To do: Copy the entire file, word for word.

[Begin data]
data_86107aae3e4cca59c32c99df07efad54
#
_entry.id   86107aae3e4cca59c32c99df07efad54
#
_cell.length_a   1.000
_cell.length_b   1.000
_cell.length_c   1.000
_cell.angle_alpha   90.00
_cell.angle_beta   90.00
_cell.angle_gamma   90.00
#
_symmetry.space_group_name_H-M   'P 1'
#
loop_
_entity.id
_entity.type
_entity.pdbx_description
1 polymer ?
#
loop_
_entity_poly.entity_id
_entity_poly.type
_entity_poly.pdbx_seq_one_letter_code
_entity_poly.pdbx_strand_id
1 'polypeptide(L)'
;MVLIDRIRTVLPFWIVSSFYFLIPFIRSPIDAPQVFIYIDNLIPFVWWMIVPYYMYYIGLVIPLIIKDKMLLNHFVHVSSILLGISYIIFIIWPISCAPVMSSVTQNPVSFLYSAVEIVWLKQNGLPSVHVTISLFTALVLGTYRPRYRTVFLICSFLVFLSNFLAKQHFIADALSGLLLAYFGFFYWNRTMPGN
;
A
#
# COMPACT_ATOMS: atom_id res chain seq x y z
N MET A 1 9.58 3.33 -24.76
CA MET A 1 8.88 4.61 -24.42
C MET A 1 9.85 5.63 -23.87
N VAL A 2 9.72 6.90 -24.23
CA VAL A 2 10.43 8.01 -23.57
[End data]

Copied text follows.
data_86107aae3e4cca59c32c99df07efad54
#
_entry.id   86107aae3e4cca59c32c99df07efad54
#
_cell.length_a   1.000
_cell.length_b   1.000
_cell.length_c   1.000
_cell.angle_alpha   90.00
_cell.angle_beta   90.00
_cell.angle_gamma   90.00
#
_symmetry.space_group_name_H-M   'P 1'
#
loop_
_entity.id
_entity.type
_entity.pdbx_description
1 polymer ?
#
loop_
_entity_poly.entity_id
_entity_poly.type
_entity_poly.pdbx_seq_one_letter_code
_entity_poly.pdbx_strand_id
1 'polypeptide(L)'
;MVLIDRIRTVLPFWIVSSFYFLIPFIRSPIDAPQVFIYIDNLIPFVWWMIVPYYMYYIGLVIPLIIKDKMLLNHFVHVSSILLGISYIIFIIWPISCAPVMSSVTQNPVSFLYSAVEIVWLKQNGLPSVHVTISLFTALVLGTYRPRYRTVFLICSFLVFLSNFLAKQHFIADALSGLLLAYFGFFYWNRTMPGN
;
A
#
# COMPACT_ATOMS: atom_id res chain seq x y z
N MET A 1 9.58 3.33 -24.76
CA MET A 1 8.88 4.61 -24.42
C MET A 1 9.85 5.63 -23.87
N VAL A 2 9.72 6.90 -24.23
CA VAL A 2 10.43 8.01 -23.57